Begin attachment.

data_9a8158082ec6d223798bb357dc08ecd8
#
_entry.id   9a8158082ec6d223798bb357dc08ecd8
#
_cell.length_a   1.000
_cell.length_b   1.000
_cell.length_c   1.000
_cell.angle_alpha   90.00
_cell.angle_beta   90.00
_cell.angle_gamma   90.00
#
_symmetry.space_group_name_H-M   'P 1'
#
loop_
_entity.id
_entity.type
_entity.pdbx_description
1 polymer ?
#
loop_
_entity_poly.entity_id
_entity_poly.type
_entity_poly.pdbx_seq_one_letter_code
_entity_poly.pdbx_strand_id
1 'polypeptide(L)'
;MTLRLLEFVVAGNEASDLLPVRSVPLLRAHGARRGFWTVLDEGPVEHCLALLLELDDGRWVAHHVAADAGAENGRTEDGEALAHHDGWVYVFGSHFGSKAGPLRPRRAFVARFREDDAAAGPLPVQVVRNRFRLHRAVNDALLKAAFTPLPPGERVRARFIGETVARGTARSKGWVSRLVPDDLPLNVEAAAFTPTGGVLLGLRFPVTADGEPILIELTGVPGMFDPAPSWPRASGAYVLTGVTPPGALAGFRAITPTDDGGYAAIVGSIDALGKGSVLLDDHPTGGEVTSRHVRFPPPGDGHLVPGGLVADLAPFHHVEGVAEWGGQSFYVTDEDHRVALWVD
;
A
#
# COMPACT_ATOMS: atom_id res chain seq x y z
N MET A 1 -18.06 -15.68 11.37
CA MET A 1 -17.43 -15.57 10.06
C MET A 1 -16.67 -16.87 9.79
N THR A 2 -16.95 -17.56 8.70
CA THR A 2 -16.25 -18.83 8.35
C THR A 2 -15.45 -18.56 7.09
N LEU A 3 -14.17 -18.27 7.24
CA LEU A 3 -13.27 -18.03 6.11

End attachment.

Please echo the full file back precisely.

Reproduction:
data_9a8158082ec6d223798bb357dc08ecd8
#
_entry.id   9a8158082ec6d223798bb357dc08ecd8
#
_cell.length_a   1.000
_cell.length_b   1.000
_cell.length_c   1.000
_cell.angle_alpha   90.00
_cell.angle_beta   90.00
_cell.angle_gamma   90.00
#
_symmetry.space_group_name_H-M   'P 1'
#
loop_
_entity.id
_entity.type
_entity.pdbx_description
1 polymer ?
#
loop_
_entity_poly.entity_id
_entity_poly.type
_entity_poly.pdbx_seq_one_letter_code
_entity_poly.pdbx_strand_id
1 'polypeptide(L)'
;MTLRLLEFVVAGNEASDLLPVRSVPLLRAHGARRGFWTVLDEGPVEHCLALLLELDDGRWVAHHVAADAGAENGRTEDGEALAHHDGWVYVFGSHFGSKAGPLRPRRAFVARFREDDAAAGPLPVQVVRNRFRLHRAVNDALLKAAFTPLPPGERVRARFIGETVARGTARSKGWVSRLVPDDLPLNVEAAAFTPTGGVLLGLRFPVTADGEPILIELTGVPGMFDPAPSWPRASGAYVLTGVTPPGALAGFRAITPTDDGGYAAIVGSIDALGKGSVLLDDHPTGGEVTSRHVRFPPPGDGHLVPGGLVADLAPFHHVEGVAEWGGQSFYVTDEDHRVALWVD
;
A
#
# COMPACT_ATOMS: atom_id res chain seq x y z
N MET A 1 -18.06 -15.68 11.37
CA MET A 1 -17.43 -15.57 10.06
C MET A 1 -16.67 -16.87 9.79
N THR A 2 -16.95 -17.56 8.70
CA THR A 2 -16.25 -18.83 8.35
C THR A 2 -15.45 -18.56 7.09
N LEU A 3 -14.17 -18.27 7.24
CA LEU A 3 -13.27 -18.03 6.11